Everyone thinks Republicans will win control of the House in November, despite possible shifts in the Democrats’ favor in recent weeks. If the GOP does take control, an obvious question is: will Joe Biden be impeached? Should he be?
On those questions, Rasmussen reports poll numbers that seem remarkable, based on a survey of 1,000 likely voters:
The latest Rasmussen Reports national telephone and online survey finds that 52% of Likely U.S. voters support the impeachment of Biden, including 38% who Strongly Support it. Forty-two percent (42%) are opposed to impeaching Biden, including 30% who Strongly Oppose it.
Seventy-seven percent (77%) of Republican voters, 32% of Democrats and 50% of voters not affiliated with either major party at least somewhat support Biden’s impeachment.
This was the question Rasmussen asked: “Some Republicans in Congress have endorsed articles of impeachment against President Joe Biden, citing his immigration policy and his failure in Afghanistan, among other reasons. Do you support or oppose impeaching President Biden?” Of Rasmussen’s findings, perhaps the most extraordinary is that 32% of Democrats at least somewhat support impeaching Biden.
I think grounds to impeach Biden clearly exist. Most notably, he has violated the Constitution’s Take Care Clause and his oath of office by erasing our country’s southern border and encouraging mass lawlessness there. But the prudential question remains: should Republicans impeach Biden, given that there are constitutionally sound grounds for doing so?
I think not. Impeachment is a political act, and in my judgment the political calculus weighs against it. In the first place, there is no chance of conviction in the Senate, so impeachment would be, in that sense, futile. The purpose presumably would be to embarrass Biden, to highlight his failures, to turn him into a lame duck. But Biden is already such a pathetic figure, a lame duck from the moment he took office, that any such political gain would likely be minimal. And the Democrats have so cheapened impeachment, by their absurd use of the weapon against Donald Trump–twice!–that I don’t think much ignominy now attaches to it. It is seen as an exercise of raw political power, and as such, is unimpressive.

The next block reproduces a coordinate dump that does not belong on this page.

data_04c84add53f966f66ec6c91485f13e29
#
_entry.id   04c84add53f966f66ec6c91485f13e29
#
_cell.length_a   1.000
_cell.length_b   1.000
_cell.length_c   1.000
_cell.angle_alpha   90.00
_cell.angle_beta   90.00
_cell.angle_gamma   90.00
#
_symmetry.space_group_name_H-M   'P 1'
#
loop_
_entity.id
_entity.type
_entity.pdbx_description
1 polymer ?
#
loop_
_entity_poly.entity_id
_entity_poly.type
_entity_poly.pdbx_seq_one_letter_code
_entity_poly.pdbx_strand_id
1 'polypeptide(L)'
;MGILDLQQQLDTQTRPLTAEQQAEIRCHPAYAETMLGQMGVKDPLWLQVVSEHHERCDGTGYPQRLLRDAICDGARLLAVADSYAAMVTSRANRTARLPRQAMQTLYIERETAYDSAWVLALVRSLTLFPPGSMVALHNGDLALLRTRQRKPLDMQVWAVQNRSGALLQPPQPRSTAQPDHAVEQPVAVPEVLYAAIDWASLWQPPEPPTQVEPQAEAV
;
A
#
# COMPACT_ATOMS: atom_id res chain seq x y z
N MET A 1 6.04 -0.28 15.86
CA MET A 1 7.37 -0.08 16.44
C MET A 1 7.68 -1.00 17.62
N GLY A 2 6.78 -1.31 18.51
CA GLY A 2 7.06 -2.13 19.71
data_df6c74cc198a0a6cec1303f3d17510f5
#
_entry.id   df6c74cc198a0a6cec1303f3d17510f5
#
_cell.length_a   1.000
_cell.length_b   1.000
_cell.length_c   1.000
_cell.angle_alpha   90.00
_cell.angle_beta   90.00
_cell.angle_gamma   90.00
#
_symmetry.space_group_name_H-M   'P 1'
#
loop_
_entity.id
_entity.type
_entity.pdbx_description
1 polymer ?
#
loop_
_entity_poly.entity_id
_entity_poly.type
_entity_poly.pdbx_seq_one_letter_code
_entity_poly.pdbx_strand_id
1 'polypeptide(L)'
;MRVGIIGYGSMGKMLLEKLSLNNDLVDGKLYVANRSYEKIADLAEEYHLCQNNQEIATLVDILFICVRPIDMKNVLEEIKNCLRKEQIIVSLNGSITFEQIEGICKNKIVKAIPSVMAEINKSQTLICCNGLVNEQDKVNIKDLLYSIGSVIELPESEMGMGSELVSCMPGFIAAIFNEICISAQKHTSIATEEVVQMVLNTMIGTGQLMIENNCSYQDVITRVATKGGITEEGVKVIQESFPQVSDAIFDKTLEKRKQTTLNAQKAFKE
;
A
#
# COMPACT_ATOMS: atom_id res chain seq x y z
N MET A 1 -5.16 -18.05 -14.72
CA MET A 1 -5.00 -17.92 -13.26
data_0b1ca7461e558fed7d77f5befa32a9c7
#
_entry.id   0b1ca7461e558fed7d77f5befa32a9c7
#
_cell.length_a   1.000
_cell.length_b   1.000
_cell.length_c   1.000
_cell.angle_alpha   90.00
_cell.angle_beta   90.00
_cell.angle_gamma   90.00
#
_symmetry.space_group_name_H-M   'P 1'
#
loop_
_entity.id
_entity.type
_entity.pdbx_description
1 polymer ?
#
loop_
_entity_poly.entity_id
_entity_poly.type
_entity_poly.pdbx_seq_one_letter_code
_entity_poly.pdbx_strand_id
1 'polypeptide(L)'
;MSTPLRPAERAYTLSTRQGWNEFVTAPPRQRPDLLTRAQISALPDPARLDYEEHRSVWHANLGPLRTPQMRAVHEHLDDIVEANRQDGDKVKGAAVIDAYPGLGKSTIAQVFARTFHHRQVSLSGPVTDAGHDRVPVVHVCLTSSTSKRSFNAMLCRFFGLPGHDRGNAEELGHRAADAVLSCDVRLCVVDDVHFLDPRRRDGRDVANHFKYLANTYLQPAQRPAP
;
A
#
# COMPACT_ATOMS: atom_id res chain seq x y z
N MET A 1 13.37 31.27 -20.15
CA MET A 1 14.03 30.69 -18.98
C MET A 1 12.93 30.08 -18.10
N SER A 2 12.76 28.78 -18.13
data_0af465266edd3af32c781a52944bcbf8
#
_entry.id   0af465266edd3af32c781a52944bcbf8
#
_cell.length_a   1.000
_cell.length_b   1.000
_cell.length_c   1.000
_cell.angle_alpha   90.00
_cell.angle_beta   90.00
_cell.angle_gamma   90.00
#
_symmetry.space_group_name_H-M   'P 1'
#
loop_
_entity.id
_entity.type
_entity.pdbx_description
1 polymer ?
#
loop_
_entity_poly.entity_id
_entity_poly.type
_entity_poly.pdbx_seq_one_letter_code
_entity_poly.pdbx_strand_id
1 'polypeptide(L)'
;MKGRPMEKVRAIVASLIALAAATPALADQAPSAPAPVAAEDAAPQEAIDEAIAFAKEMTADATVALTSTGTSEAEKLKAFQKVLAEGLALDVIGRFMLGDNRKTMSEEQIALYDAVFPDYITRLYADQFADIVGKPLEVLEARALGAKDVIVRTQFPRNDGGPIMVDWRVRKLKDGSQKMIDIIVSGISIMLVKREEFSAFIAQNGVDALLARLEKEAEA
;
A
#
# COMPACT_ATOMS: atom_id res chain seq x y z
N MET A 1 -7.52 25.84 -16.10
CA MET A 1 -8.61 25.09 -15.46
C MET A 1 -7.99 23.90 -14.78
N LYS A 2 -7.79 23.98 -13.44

Further, I am of the generation that was scarred by the Republicans’ impeachment of Bill Clinton. Republicans thought they were doing the right thing, but they paid a heavy price. Most voters were happy with the Reagan/Clinton economy, didn’t care about Clinton’s sexual exploits, and saw impeachment as a vindictive act unrelated to their interests.
To be sure, Joe Biden’s brazen flouting of the Constitution and his oath of office are far more serious, as impeachable offenses, than anything Clinton did. But the fundamental point is the same. If Republicans take the House and expeditiously proceed to an impeachment process, I think most voters will think they are wasting their time on a political vendetta (which is all that impeachment has come to be). Voters want Republicans to advance their interests, not to settle scores, and I think most will be annoyed if a Republican House focuses on impeachment rather than crime, the cost of living and the border, regardless of what they now tell pollsters.
So: could Joe Biden be impeached? Grounds certainly exist. Should he be impeached? I don’t think so. Will he be impeached? No. I think the House leadership will make much the same calculation that I do.
STEVE adds: I’m in rare disagreement with John on this question, though not strongly so. I think he is right that impeachment would surely fail, and might turn off a lot of voters as it did in 1998-99. But game theory instructs that when the other side is behaving badly, tit-for-tat is the most effective response to make them stop. So I say impeach Biden, and half his cabinet while we’re at it. Then they’ll be less likely to do it when President Trump telephones Zelensky again at the beginning of his second term.